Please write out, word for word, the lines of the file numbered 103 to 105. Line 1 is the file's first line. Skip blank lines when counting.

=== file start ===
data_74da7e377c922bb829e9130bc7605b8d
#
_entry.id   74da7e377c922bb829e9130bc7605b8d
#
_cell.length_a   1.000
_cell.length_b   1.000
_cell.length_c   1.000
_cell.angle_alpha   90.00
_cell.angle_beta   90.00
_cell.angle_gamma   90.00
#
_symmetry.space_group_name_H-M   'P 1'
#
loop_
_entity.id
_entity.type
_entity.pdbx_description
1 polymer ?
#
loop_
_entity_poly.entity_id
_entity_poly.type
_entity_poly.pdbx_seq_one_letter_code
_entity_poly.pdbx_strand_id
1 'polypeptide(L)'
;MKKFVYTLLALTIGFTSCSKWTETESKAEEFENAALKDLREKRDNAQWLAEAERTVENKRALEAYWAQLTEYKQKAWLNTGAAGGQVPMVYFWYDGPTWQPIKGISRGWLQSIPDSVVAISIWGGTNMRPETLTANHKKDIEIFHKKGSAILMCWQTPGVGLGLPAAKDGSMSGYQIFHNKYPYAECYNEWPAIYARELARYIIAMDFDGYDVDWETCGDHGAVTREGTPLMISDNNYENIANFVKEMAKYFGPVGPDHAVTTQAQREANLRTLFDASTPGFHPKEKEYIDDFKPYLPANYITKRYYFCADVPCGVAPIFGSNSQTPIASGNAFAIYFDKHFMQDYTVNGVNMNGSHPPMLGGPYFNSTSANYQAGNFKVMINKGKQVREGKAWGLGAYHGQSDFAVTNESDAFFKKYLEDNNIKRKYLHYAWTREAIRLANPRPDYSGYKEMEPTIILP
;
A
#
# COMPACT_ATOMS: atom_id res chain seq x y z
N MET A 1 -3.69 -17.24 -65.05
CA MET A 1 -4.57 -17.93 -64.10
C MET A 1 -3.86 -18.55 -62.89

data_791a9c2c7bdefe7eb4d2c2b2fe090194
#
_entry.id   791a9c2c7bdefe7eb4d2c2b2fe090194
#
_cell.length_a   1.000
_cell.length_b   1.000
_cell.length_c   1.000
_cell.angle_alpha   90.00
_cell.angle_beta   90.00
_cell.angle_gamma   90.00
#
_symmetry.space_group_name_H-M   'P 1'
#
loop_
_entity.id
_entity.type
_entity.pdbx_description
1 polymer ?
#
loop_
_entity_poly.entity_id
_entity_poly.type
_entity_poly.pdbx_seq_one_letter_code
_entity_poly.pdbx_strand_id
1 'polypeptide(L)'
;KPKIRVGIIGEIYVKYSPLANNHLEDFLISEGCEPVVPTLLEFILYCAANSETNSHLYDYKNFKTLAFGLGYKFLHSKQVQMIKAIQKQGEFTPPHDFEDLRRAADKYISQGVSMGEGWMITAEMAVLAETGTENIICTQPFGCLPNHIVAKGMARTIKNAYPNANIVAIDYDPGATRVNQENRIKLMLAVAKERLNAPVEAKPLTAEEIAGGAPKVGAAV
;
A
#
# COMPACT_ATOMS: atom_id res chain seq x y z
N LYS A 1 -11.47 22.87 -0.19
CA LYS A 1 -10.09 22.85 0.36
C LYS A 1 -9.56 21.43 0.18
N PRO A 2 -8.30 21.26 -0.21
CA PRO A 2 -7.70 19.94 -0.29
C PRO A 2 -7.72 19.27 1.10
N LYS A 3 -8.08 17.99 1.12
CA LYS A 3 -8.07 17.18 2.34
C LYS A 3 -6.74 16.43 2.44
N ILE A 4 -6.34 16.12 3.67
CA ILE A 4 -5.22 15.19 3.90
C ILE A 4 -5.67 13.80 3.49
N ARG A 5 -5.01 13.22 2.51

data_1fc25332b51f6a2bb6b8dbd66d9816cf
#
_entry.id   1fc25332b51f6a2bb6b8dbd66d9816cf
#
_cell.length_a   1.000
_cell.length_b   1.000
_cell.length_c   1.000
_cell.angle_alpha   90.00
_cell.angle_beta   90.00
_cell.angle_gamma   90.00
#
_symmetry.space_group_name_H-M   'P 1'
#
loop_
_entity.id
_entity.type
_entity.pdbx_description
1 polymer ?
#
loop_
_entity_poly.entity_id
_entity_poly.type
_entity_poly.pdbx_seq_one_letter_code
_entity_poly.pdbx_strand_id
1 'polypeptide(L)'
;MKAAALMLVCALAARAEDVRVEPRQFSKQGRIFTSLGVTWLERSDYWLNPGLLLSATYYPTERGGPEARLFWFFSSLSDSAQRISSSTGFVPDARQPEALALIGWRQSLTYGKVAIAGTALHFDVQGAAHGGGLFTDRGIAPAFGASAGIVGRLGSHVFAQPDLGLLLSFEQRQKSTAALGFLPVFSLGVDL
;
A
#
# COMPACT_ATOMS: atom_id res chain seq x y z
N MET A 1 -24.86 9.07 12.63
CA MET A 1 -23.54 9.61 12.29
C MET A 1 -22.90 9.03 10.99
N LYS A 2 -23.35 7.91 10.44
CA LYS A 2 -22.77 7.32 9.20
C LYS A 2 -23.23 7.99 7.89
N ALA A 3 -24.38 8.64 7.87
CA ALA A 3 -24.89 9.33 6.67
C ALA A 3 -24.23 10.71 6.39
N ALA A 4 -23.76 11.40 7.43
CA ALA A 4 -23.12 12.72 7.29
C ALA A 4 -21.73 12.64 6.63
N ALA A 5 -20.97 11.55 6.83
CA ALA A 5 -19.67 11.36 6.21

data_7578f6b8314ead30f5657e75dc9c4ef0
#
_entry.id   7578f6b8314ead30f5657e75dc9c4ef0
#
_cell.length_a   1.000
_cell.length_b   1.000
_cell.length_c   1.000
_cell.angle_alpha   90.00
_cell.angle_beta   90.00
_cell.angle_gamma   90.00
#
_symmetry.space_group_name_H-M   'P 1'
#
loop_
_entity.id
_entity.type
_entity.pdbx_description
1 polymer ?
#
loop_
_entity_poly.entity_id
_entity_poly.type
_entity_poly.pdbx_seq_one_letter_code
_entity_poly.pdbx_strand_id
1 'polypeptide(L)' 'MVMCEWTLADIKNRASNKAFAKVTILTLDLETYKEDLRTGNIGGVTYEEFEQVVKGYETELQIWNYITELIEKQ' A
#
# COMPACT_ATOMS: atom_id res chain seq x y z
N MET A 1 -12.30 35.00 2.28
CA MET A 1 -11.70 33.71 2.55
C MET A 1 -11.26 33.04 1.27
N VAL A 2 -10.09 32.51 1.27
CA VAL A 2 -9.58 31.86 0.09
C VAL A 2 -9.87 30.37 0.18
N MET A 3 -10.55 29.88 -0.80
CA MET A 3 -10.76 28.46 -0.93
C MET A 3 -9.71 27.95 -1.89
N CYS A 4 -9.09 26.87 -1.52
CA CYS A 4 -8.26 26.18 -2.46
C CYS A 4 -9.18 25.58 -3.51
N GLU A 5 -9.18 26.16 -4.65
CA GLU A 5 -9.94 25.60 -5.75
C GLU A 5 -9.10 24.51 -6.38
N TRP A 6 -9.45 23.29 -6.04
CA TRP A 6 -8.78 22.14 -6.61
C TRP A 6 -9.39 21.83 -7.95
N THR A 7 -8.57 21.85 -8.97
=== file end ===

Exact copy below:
;
A
#